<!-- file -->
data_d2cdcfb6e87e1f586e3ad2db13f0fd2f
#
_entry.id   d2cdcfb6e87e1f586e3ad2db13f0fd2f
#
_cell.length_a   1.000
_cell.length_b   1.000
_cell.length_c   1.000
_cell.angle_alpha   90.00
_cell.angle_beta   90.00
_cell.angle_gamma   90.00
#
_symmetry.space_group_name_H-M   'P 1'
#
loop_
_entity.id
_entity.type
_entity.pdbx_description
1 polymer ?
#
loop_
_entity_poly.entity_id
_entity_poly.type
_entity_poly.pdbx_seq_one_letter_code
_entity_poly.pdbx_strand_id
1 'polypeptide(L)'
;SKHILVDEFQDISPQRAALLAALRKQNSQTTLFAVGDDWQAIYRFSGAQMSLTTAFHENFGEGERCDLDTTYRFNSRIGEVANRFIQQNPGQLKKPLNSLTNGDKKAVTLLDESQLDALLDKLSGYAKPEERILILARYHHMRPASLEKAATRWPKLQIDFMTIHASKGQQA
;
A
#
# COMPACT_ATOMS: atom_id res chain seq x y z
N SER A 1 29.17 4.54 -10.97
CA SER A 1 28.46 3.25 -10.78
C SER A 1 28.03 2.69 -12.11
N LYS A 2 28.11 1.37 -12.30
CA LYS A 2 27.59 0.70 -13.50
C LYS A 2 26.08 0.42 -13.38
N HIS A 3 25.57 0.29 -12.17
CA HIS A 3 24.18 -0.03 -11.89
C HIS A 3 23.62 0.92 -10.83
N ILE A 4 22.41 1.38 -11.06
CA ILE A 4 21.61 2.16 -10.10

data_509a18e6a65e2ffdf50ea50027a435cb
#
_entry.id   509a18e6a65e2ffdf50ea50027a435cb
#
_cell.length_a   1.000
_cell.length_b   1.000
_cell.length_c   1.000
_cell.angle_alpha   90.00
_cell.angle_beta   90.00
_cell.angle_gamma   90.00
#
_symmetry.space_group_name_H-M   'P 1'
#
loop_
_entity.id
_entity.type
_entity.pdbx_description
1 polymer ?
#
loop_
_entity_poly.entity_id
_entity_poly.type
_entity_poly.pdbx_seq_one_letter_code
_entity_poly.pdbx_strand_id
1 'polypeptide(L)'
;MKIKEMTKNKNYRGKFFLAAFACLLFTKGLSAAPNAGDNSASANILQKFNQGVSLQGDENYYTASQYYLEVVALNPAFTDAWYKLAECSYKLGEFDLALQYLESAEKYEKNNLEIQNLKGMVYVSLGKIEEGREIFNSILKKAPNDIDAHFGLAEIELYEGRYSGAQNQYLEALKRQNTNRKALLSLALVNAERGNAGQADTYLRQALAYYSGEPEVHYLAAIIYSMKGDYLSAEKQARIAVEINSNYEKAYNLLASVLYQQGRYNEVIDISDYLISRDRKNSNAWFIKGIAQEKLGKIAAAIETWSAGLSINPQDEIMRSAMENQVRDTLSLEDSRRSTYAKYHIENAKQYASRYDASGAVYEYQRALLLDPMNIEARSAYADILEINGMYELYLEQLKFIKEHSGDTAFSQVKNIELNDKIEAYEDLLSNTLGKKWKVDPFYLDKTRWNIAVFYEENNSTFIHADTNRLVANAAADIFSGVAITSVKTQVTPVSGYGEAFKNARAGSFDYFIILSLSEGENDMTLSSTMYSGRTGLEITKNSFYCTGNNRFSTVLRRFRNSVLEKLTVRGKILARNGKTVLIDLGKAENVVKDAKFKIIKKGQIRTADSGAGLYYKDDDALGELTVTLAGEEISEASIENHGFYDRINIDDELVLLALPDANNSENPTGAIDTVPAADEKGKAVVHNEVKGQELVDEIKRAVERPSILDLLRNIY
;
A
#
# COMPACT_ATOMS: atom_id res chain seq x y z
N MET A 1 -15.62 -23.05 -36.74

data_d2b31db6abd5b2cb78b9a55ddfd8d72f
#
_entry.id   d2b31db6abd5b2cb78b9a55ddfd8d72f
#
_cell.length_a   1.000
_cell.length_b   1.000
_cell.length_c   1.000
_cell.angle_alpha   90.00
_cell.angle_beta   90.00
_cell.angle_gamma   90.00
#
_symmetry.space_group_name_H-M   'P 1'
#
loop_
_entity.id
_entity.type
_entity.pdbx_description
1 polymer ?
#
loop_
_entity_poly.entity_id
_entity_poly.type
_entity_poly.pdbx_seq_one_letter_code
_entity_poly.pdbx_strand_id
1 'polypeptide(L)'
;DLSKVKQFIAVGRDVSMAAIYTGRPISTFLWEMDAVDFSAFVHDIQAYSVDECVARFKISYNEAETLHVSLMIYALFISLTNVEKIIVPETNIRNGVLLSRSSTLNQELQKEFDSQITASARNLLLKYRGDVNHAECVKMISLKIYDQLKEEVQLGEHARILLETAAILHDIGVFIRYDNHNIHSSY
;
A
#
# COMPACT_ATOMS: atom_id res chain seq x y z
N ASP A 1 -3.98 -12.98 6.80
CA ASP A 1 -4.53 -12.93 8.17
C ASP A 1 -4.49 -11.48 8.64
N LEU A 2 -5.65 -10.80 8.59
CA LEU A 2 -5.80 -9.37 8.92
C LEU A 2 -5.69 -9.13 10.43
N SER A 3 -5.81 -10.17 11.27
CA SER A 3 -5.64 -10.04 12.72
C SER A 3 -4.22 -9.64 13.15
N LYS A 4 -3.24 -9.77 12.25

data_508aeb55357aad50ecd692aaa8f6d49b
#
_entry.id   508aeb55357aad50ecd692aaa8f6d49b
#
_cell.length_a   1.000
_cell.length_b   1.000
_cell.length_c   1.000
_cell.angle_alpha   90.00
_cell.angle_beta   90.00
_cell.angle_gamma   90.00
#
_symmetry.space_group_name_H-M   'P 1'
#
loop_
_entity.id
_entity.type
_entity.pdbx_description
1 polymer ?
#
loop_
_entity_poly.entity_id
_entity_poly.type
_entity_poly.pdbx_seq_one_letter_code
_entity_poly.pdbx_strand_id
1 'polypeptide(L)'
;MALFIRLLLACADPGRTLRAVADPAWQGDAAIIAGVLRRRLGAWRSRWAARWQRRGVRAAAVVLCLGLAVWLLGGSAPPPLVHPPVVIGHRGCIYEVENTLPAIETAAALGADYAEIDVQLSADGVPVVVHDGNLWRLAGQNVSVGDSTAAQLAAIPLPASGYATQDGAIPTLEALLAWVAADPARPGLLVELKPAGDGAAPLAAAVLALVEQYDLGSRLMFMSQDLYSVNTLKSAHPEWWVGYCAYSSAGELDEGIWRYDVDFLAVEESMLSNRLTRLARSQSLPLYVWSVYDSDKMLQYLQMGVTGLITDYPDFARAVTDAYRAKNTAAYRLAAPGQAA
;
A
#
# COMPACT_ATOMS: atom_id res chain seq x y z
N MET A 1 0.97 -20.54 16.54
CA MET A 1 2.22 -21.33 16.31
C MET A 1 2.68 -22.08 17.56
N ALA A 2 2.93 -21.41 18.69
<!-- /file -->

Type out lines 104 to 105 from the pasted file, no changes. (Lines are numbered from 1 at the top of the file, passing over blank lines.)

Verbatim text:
CA ASP A 1 -4.53 -12.93 8.17
C ASP A 1 -4.49 -11.48 8.64